May 22, 2013
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Road repair in Susquehanna Borough was the hot topic at this week’s Borough meeting. On Wednesday May 15th, the board members met to discuss some of the projects taking place in town. The street projects were brought to attention by the Treasurer’s report, which called for some numbers to be submitted by the next meeting in June for the upcoming street projects. Leftover money from a project completed on Elm Street may be designated towards beautifying the Welcome to Susquehanna signs located in town. The sign on West Main Street may be moved a bit farther down and there are ideas circulating about planting on Elm Street as well. The sidewalk project that was bid on May 3rd for Broad Avenue was started this week and things are progressing toward finishing the project.
Among the many motions passed during the DPW Committee Report, one that will help alleviate the aggravations with the potholes in town is particularly interesting. A famed “pothole machine,” from a company can be rented out to the Borough for a week’s worth of road repair. Borough workers will be trained to use the machine and it is rumored to keep potholes at bay for at least five to seven years.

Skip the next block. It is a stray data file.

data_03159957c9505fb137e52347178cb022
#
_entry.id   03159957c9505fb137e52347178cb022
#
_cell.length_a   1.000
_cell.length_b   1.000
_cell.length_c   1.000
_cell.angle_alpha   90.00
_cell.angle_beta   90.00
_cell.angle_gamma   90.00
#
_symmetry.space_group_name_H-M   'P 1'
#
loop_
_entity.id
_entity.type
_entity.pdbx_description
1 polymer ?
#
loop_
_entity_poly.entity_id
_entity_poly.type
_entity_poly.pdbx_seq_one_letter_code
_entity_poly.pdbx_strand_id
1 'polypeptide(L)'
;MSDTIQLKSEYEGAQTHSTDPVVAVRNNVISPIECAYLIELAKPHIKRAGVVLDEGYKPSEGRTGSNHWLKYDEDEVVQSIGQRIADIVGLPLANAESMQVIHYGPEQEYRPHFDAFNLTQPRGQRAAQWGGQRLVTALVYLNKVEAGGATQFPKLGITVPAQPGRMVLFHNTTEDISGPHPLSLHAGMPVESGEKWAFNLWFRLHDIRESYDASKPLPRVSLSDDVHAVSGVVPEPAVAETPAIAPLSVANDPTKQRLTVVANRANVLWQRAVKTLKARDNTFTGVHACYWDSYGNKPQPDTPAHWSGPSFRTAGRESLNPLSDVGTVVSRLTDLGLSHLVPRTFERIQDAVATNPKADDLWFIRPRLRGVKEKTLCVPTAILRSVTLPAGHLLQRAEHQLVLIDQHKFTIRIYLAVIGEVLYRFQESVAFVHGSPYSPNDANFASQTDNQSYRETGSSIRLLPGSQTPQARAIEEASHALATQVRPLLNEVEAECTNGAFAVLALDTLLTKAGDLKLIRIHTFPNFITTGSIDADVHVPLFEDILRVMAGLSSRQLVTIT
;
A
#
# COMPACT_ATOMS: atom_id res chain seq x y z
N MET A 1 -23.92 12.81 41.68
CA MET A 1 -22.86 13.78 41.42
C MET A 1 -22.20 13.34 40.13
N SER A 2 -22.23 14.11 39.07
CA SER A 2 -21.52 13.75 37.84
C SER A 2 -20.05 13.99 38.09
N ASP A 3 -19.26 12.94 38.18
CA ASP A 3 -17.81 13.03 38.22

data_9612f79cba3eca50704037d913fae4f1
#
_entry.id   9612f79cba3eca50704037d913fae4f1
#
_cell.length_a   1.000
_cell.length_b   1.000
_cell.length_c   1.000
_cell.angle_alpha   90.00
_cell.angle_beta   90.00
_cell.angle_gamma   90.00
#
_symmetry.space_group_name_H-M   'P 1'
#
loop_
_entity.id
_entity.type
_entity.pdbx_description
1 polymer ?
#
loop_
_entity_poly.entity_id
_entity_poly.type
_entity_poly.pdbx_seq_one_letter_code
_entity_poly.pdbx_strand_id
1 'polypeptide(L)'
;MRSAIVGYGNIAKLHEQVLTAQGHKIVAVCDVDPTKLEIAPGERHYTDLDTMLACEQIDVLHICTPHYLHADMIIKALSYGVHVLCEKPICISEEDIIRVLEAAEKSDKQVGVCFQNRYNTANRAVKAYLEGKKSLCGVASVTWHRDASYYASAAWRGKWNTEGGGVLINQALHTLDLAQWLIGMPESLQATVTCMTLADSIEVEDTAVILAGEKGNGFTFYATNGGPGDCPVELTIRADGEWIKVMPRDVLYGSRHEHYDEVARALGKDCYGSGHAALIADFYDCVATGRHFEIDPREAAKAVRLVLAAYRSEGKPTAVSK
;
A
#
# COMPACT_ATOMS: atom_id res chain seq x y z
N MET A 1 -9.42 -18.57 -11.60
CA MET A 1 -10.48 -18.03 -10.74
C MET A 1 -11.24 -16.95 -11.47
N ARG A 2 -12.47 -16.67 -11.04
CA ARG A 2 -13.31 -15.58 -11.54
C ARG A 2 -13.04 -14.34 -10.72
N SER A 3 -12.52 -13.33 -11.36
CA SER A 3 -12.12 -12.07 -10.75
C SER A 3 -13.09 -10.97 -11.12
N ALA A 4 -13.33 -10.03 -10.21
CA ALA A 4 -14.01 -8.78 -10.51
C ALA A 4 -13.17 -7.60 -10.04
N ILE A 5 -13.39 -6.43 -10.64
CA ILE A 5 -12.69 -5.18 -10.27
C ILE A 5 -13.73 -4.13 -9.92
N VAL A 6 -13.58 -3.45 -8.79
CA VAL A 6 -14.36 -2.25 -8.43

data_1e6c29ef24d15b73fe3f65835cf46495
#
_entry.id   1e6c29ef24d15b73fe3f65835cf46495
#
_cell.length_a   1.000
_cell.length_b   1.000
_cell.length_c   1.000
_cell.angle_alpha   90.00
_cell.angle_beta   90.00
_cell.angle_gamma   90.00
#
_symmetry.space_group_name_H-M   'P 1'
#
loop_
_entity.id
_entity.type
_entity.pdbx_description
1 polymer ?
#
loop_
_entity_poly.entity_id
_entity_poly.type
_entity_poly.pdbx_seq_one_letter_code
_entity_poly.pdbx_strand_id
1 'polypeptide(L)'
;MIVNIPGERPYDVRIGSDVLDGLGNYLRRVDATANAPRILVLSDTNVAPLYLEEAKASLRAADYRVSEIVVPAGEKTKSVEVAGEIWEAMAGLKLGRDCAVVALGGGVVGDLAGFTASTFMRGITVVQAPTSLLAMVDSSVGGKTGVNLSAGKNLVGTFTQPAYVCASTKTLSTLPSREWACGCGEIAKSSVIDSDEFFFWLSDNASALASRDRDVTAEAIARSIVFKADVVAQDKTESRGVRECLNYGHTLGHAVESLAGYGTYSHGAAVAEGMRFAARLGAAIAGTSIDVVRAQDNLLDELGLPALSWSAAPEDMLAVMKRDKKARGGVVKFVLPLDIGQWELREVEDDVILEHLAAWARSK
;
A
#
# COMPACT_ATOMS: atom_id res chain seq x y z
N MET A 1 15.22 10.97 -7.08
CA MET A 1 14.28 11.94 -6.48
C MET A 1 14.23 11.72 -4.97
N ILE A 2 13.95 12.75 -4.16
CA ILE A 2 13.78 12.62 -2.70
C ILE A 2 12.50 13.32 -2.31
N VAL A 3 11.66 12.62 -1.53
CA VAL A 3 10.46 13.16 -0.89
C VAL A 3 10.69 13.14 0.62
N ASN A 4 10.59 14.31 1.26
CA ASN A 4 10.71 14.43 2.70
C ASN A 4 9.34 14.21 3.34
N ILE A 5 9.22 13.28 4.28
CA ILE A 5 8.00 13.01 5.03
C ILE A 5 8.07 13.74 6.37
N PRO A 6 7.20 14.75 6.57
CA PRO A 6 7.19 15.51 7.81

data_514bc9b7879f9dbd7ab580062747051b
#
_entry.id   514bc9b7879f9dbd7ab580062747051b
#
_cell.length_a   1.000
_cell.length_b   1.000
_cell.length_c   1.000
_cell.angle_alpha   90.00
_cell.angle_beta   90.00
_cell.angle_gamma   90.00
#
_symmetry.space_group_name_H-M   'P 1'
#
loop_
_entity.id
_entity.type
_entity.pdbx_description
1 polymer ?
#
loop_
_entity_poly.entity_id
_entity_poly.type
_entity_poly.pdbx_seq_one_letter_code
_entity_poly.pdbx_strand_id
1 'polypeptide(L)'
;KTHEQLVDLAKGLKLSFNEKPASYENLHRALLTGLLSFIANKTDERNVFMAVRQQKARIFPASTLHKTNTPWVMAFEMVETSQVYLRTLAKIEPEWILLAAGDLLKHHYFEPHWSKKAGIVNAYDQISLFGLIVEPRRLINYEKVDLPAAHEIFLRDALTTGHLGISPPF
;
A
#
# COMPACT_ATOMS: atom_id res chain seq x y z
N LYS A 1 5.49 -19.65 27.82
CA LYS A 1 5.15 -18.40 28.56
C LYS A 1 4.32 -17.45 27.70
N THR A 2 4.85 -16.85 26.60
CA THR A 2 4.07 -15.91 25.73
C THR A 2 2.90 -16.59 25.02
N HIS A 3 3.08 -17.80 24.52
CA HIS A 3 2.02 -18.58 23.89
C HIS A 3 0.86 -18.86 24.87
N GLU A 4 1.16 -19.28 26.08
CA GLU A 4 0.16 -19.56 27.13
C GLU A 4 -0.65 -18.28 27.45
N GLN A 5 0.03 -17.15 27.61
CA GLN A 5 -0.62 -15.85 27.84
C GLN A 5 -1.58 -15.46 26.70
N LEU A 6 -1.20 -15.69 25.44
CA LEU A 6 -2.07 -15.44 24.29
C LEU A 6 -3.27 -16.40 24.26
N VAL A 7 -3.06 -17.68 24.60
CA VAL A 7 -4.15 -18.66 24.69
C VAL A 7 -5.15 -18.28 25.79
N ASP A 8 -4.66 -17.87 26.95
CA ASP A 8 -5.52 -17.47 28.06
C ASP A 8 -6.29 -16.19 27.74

The public meeting of the Harford Township Supervisors on May 14th took barely an hour, and so far at least they haven’t scheduled any more meetings for the month. For Supervisor and Township Secretary Sue Furney that works out well. Ms. Furney is satisfied with the part-time hours she already serves, but Supervisor Garry Foltz wants the office phones covered for more hours, so the township is looking to provide her with an assistant. Thus, although the public meeting lasted only an hour, Supervisor Doug Phelps asked for a following executive session to discuss that, as well as sewer delinquencies.
It’s not clear why a discussion of properties with liens for unpaid sewer fees should be secret. The township has liens on 7 deadbeats, and when the township threatened to “execute” the liens and take the properties to sheriff’s sale, all of them came up with some money. Two of them paid arrears in full; the other 5 have at least paid something. Mr. Foltz wants to know why the sewer system can’t get all the money it is owed, but Ms. Furney said she has been working closely with the township’s solicitor on the matter.
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